Wires blew out a cloud of smoke. “No Space! We’re not stopping there. We’re going home. All of us.”
“Neville you can’t make decisions for everyone!”
“I didn’t, we all decided, and it’s Wires, Space. Don’t ever call me Neville again. You’ve never earned the right.” Wire’s voice remained calm, eerily calm. Space didn’t know what to say to this new insubordination. He was at a loss for words, something that seldom happened.
Finally he uttered. “All of you decided this?” He looked around to affirmative nods.
“We all made the decision,” Wires reaffirmed. “So you can either give us the gas money when we need it, or get out and help push when we run out of fuel. The choice is yours, but we’re going home, that’s definite.” I was so proud of Wires standing up to Space like he did, finally taking control, realizing his potential. There was no doubt in my mind, if he wanted to, he could overcome his stage fright and follow his dream. He could perform in front of an audience, express himself through his guitar playing. He could make it happen, this was the first step.
“Suit yourselves. It appears I have no say in the matter. But we’re cutting our own throats I’m telling you.”
“Better we cut our own, then wait for the agents to do it for us,” Doc retorted. "suicide's more preferably to me than execution."
Space sat in silence for a long time as if his mind was struggling to process the information. Everything was suddenly out of whack in one of Doc’s alternate universes. There were times I observed him, I actually thought he was going to cry.
Spike grit his teeth in annoyance. “You’re always hungry Wally.”
“I have to eat regularly or my stomach gets upset.”
“Five o’clock in the morning is regularly?”
“He’s right Spike,” I agreed. “You didn’t have to room with him all week, and believe me, you don’t want the smell in here. Because as they say in the music business, Wally’s reek ‘has definite crossover potential.’”
Wally grabbed a small white plastic bag he had brought on board with him and started to rummage through it. “It’s all right Spike. I have something here. It’s not like we have to stop, or pull over. But . . . what to eat first? What to eat?" Wally pulled out a white chocolate rabbit from his bag, like it was a magic trick, and what looked like a cheese Jesus. The Easter rabbit was still protected by a cardboard box and sealed in plastic. It gaped at us with one pink, paranoid, candy, eye. The cheese Jesus was marbled and praying skyward minus the crucifix.
“That’s right, Doc.” Wally wiggled the cheese figure at Barlow. “I was going to eat the rabbit first but if you insist.”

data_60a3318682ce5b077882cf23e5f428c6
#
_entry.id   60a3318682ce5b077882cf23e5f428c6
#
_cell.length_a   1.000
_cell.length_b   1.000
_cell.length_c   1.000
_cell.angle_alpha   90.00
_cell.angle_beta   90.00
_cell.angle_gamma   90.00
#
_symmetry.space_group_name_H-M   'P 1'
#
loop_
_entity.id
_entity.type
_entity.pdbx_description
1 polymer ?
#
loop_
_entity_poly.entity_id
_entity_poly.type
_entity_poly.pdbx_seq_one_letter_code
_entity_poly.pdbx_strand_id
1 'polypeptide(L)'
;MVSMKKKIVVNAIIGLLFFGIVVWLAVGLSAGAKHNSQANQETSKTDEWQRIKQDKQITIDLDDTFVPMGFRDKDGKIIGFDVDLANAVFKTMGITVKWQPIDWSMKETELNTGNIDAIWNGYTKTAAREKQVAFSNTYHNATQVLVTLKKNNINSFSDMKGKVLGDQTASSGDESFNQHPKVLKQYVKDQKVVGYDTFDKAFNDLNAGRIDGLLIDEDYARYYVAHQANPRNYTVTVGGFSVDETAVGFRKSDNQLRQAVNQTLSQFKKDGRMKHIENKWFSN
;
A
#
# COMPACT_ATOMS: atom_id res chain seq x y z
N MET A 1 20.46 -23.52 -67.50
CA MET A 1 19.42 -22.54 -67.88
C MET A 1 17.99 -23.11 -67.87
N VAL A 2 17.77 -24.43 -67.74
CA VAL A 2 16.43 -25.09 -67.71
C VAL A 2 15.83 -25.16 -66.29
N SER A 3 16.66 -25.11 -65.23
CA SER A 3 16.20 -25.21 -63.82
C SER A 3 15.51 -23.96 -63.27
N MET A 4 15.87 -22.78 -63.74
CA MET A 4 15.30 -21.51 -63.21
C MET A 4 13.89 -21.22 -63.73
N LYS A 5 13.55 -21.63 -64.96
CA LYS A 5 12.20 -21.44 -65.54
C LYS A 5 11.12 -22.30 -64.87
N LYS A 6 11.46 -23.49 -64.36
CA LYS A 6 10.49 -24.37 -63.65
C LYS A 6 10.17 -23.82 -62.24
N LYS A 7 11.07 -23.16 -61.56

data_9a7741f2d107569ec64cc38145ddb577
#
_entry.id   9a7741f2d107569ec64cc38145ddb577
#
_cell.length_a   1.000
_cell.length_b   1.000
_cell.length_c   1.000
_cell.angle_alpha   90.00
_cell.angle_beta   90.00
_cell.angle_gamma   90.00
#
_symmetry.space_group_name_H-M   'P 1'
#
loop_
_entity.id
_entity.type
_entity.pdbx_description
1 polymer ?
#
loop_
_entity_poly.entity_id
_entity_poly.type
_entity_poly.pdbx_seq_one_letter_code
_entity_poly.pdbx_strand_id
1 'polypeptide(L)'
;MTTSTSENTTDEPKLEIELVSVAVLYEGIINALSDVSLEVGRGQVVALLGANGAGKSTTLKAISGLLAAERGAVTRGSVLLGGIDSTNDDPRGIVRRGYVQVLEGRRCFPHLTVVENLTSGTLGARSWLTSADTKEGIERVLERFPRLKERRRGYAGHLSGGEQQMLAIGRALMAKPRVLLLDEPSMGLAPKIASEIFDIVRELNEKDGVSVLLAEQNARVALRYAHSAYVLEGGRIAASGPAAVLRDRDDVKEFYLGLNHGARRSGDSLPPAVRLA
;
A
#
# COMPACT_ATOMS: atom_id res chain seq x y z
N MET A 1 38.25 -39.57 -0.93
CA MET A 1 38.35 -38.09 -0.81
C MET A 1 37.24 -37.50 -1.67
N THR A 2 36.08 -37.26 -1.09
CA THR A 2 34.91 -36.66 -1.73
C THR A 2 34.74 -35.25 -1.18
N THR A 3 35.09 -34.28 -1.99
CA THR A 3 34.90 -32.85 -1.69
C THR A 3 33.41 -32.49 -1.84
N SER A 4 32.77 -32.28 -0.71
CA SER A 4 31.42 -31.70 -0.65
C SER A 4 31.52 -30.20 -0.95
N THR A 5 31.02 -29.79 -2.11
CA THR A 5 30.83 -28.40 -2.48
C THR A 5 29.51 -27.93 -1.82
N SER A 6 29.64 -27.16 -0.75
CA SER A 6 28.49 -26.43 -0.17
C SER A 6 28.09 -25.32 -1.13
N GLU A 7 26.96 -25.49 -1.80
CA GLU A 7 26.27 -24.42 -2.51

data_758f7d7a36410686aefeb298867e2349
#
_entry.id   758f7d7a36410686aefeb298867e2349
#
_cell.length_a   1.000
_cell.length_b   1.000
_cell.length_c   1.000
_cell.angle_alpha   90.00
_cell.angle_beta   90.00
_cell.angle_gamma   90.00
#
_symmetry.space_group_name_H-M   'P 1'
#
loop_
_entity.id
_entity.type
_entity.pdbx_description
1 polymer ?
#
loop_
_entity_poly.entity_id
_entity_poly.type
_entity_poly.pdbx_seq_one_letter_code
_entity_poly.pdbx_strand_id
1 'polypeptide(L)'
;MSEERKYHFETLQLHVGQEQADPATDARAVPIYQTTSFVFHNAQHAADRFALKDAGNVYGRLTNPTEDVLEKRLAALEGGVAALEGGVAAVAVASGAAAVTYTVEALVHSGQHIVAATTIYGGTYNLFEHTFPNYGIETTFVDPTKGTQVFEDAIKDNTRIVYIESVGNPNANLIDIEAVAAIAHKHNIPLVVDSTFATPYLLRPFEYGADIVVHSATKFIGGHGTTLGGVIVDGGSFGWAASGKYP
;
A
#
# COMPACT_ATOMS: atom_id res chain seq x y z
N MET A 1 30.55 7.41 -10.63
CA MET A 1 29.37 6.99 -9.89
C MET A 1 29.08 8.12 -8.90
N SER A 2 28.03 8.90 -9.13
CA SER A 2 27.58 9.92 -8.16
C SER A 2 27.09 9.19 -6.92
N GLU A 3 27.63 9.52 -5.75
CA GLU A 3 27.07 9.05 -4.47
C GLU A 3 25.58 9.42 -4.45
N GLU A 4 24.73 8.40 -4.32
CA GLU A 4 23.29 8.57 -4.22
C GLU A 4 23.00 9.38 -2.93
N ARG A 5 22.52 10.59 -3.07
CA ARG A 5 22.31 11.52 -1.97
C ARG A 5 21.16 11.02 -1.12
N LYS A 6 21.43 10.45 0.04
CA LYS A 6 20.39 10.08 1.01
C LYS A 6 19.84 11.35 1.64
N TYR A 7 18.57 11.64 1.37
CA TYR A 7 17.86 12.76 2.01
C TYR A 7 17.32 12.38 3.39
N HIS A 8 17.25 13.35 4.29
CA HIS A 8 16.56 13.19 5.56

“I’ve seen it all now,” Spike laughed. “The white chocolate rabbit and the cheese Jesus, together again for the first time. Only you, Wally.”
“What? I’m hungry.”
I bemoaned. “Couldn’t you find something more . . . normal . . . like . . . I don’t know . . . kippered beef?”
Doc shook his head in disbelief. It seemed he was doing that a lot to Wally these days. “I don’t know what I find more disturbing, the fact that you were able to find an Easter bunny in the middle of December, in a remote location like Bugtussle, or the fact someone had the audacity to make a deity out of a dairy product?”
Wally began to remove the protective covering on the Jesus, making it crackle.
“Where did you find a place open in Bugtussle at such a late hour? That town shuts up tighter than a drum after six.”
“I stole some things from the fridge in the kitchen when no one was around Sparky.”
Spike said. “Those monstrosities were in the fridge in the kitchen? Boy am I ever glad we’re going home.”
Space came out of his coma. “Wally! Shit what if the bar complains to Gary or Sleezyk? We’ll get black-listed. We can’t afford to take a chance like that. How could you be so stupid? Wires, turn the truck around! We have to go back and return them.”
“Fuck Walden! And Fuck Sleezyk! Fuck Bugtussle! Fuck the white chocolate rabbit and fuck the cheese Jesus! Fuck you Space! And Fuck! Fuck! FUCK! FUCK THEM ALL!” Silence. . . and not just from Space this time, from all of us. Wally had stopped unwrapping his Jesus. Spike cupped Casey’s ears so hard she let out a little whimper. Doc and I just gazed at each other in a stunned hush, our mouths gaped wide. We couldn’t believe Bronson had just gone ballistic. He was so quiet, so reserve, so . . . Bronson. This definitely was a day of firsts.
“I’ll bet that was therapeutic for him?” Doc whispered to me. Wally bit the head off his religious icon and started to chew. Finally Space managed to verbalize a few words, like a little boy who knows he has done wrong and tries to defend his actions anyway. “It’ll get better, Bronson, you’ll see.”
Doc mumbled to me. “It can’t get much worse.”
“No Doc I think Space is right this time. It is going to get better . . . For some of us anyway.”